Keywords: Demography ; Economic conditions
    Date: 2012
  16. By: Fabio Galeotti (School of Economics, University of East Anglia); Daniel John Zizzo (School of Economics, University of East Anglia)
    Abstract: We present an experiment investigating the effects of having an individual identified as a singleton group. The presence of a singleton group reduces trustworthiness. The majority group members discriminate against the singled out group member when they are not responsible of the distinct status of this person. When the singleton group member is identified based on negative characteristics, he or she returns significantly less. Overall, having singleton groups has no benefits for trust and is potentially disruptive for trustworthiness.
    Keywords: Justification, trust games, groups, responsibility
    JEL: C72 C91 Z13
    Date: 2012–02–01
  17. By: Albrecht, Konstanze (University of Bonn, Germany); von Essen, Emma (Dept. of Economics, Stockholm University); Falk, Armin (University of Bonn, Germany); Fliessbach, Klaus (University of Bonn, Germany); Ranehill, Eva (University of Zurich, Switzerland)
    Abstract: This study investigates how induced relative status affects fairness perceptions measured by satisfaction from different relative payoffs. We find that participants with lower status are less dissatisfied with disadvantageous payoff inequalities than equal or higher status participants. In contrast, when receiving an advantageous payoff, status does not influence satisfaction. Our findings suggest that relative social status has important implications for the acceptance of income inequalities.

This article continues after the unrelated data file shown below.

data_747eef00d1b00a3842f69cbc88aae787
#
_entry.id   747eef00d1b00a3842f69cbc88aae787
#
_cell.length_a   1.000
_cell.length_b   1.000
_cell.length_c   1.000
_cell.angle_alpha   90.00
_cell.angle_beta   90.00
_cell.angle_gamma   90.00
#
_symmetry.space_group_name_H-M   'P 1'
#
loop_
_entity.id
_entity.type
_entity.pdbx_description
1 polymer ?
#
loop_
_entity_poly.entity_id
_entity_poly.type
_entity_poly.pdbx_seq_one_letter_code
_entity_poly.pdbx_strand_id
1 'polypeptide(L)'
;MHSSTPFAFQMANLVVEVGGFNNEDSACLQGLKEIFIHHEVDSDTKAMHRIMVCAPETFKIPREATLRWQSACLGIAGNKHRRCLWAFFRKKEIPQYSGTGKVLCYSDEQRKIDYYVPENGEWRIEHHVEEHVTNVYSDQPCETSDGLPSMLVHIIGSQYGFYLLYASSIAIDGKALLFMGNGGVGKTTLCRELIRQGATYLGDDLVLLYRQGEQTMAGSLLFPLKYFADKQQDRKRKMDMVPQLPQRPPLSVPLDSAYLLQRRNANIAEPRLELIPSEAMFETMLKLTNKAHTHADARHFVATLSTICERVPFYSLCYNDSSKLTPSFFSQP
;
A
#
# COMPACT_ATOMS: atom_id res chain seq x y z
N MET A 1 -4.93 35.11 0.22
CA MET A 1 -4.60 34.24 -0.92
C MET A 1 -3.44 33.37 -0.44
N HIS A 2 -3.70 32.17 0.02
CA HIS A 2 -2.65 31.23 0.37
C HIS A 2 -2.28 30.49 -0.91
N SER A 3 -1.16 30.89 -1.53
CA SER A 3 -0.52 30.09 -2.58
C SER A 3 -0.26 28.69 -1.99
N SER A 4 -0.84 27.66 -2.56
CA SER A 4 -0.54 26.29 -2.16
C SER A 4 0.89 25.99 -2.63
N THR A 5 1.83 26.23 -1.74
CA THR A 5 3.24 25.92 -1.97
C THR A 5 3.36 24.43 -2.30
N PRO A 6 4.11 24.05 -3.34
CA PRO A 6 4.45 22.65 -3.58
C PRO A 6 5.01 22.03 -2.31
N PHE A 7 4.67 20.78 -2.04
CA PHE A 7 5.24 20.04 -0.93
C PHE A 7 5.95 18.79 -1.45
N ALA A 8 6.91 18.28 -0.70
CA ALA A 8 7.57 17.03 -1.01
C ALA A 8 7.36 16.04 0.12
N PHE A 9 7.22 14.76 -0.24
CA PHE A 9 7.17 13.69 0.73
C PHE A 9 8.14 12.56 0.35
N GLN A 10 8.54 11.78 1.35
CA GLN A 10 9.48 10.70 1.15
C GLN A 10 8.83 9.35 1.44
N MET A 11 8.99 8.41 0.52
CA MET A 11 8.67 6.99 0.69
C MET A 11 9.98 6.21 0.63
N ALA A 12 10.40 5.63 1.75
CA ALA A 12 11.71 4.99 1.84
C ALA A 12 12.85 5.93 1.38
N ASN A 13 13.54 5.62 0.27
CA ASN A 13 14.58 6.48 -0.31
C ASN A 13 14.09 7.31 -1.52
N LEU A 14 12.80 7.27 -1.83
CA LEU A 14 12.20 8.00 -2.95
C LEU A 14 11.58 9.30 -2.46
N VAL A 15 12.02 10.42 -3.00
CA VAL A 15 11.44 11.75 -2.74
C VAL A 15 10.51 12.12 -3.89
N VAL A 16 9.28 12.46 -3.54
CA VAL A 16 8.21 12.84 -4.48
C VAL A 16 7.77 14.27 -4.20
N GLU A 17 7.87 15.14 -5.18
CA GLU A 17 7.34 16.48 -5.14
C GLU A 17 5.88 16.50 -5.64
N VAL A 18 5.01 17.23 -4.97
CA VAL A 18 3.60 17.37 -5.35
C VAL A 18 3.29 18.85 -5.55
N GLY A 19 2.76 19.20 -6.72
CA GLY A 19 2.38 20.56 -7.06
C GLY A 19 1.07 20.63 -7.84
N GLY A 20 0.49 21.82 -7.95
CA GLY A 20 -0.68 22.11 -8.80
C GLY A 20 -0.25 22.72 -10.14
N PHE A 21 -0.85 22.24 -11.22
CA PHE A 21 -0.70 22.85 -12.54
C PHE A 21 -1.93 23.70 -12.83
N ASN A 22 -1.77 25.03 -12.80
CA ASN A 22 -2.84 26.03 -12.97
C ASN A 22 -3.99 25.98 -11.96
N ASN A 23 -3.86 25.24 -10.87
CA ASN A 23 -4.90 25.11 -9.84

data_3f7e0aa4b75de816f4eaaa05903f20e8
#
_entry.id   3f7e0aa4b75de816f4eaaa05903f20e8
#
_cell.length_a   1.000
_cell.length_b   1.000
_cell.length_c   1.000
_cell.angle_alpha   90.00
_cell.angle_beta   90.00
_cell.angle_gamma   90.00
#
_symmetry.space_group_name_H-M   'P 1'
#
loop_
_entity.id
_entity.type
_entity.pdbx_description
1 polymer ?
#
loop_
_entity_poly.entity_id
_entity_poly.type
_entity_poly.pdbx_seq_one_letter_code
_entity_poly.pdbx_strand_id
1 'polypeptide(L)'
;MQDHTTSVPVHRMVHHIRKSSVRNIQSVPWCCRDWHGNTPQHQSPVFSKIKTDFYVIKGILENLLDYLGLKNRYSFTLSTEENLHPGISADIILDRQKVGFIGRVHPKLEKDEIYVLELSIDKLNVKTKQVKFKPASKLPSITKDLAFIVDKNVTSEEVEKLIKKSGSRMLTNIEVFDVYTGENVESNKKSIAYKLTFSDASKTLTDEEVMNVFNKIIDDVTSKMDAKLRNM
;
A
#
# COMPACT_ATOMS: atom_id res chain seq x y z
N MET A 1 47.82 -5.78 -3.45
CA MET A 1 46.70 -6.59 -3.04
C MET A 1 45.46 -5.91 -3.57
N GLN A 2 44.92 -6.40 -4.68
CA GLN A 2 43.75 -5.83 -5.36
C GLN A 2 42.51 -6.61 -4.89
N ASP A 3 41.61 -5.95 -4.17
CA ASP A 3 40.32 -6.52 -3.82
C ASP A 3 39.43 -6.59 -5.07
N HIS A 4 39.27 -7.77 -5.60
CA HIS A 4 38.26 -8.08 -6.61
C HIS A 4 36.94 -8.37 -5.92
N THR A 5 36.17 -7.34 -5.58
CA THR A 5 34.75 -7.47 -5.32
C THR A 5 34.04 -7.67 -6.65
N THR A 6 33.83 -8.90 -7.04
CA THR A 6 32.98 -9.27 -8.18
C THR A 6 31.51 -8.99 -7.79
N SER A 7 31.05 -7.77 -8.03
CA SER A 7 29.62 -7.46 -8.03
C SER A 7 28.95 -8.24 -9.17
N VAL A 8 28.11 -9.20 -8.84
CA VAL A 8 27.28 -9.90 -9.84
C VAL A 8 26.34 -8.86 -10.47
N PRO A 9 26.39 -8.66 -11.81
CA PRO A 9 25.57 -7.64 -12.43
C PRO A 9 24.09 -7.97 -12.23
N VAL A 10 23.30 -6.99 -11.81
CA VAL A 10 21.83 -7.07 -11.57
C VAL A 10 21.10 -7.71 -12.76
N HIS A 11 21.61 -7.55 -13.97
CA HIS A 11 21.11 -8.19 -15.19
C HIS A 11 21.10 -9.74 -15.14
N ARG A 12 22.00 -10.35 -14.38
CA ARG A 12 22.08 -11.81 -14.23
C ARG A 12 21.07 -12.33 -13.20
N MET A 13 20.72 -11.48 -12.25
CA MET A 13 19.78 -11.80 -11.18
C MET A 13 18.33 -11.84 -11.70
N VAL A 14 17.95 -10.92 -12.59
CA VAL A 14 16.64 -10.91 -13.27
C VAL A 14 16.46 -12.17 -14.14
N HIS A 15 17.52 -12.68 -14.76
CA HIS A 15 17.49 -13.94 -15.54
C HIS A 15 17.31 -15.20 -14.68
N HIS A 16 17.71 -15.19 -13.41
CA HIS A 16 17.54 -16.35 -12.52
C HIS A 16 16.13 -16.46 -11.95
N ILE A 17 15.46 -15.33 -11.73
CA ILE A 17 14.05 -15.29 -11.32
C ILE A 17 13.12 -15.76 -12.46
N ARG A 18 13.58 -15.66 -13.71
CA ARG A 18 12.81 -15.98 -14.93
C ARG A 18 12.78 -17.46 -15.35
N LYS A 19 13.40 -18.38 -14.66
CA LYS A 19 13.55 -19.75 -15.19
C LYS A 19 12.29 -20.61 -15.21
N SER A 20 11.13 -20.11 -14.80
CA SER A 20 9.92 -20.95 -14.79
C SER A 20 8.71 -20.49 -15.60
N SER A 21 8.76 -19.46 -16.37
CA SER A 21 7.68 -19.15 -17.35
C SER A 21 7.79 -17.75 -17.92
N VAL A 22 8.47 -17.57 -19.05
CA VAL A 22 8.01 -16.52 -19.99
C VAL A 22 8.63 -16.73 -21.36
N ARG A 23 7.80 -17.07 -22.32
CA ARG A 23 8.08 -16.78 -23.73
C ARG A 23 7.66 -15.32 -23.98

Keywords: status; fairness perceptions; satisfaction
    JEL: A13 C91 D31 D63
    Date: 2012–07–19
  18. By: Noussair, C.N.; Trautmann, S.T.; Kuilen, G. van de; Vellekoop, N. (Tilburg University, Center for Economic Research)
    Abstract: Abstract: Using a dataset for a demographically representative sample of the Dutch population, containing a revealed preference risk attitude measure, as well as very detailed information about participants’ religious background, we study three issues raised in previous literature. First, we find strong confirmatory evidence that more religious people, as measured by church membership or attendance, are more risk averse. Second, we obtain some evidence that Protestants are more risk averse than Catholics. Third, our data suggest that the link between risk aversion and religion is driven by social aspects of church membership, rather than by religious beliefs themselves.
    Keywords: risk aversion;religion;Catholicism;Protestantism.
    JEL: C91 C93 D81 Z12
    Date: 2012
  19. By: Iván Arribas (ERI-CES); Penélope Hernández (ERI-CES); Amparo Urbano Salvador (ERI-CES); Jose E. Vila (ERI-CES)